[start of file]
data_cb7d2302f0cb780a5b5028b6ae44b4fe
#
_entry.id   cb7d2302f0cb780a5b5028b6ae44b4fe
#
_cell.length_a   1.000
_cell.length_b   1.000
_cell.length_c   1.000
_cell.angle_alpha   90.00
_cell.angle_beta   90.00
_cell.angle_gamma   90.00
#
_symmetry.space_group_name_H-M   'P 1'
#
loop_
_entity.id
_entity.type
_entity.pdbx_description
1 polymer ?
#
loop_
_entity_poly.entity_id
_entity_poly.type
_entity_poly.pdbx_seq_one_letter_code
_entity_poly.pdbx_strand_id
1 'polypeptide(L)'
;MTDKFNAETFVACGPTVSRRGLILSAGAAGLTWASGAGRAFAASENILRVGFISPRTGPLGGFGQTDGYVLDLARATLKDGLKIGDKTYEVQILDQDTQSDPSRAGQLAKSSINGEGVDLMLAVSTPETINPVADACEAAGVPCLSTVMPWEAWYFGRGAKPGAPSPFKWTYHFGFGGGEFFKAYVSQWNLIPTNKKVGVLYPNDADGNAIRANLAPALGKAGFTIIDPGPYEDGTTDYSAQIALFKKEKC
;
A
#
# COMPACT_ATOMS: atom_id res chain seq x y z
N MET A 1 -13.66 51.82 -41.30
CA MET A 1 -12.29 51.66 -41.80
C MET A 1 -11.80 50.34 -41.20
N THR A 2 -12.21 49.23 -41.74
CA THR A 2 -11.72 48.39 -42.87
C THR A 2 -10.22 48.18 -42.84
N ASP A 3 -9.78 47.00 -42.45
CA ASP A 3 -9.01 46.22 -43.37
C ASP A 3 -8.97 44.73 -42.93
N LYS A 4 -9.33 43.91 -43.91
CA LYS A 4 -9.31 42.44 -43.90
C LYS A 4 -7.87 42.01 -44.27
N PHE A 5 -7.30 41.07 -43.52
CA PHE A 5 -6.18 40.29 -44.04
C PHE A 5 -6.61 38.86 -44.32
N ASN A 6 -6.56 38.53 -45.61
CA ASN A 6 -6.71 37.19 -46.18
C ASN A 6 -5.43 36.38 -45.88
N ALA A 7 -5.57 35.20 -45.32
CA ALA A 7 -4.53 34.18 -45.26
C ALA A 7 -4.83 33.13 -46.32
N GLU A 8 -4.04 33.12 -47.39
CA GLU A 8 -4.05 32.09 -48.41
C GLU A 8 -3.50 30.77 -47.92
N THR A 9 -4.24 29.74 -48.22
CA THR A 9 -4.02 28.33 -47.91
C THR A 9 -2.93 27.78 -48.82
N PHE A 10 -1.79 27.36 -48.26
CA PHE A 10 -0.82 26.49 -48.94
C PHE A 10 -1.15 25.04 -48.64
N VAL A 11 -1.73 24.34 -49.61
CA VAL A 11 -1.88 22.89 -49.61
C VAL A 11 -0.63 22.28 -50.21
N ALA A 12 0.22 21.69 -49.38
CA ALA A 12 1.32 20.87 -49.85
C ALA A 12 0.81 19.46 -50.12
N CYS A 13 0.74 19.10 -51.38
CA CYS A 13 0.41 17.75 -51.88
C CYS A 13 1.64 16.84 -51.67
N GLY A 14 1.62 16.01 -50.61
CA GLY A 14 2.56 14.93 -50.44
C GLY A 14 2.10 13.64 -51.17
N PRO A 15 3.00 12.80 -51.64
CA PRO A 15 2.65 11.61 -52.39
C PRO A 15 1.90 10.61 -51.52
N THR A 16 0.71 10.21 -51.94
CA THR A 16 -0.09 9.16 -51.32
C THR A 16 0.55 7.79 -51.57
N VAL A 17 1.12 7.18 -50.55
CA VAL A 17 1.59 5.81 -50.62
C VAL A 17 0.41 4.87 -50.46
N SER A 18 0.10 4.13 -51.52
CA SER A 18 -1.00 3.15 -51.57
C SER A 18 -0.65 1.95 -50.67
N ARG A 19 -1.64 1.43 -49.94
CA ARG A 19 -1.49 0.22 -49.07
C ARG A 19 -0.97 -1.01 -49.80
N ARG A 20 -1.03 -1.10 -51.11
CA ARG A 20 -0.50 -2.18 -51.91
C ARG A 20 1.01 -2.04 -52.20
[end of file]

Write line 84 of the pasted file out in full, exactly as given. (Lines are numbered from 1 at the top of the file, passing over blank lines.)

C SER A 18 -0.65 1.95 -50.67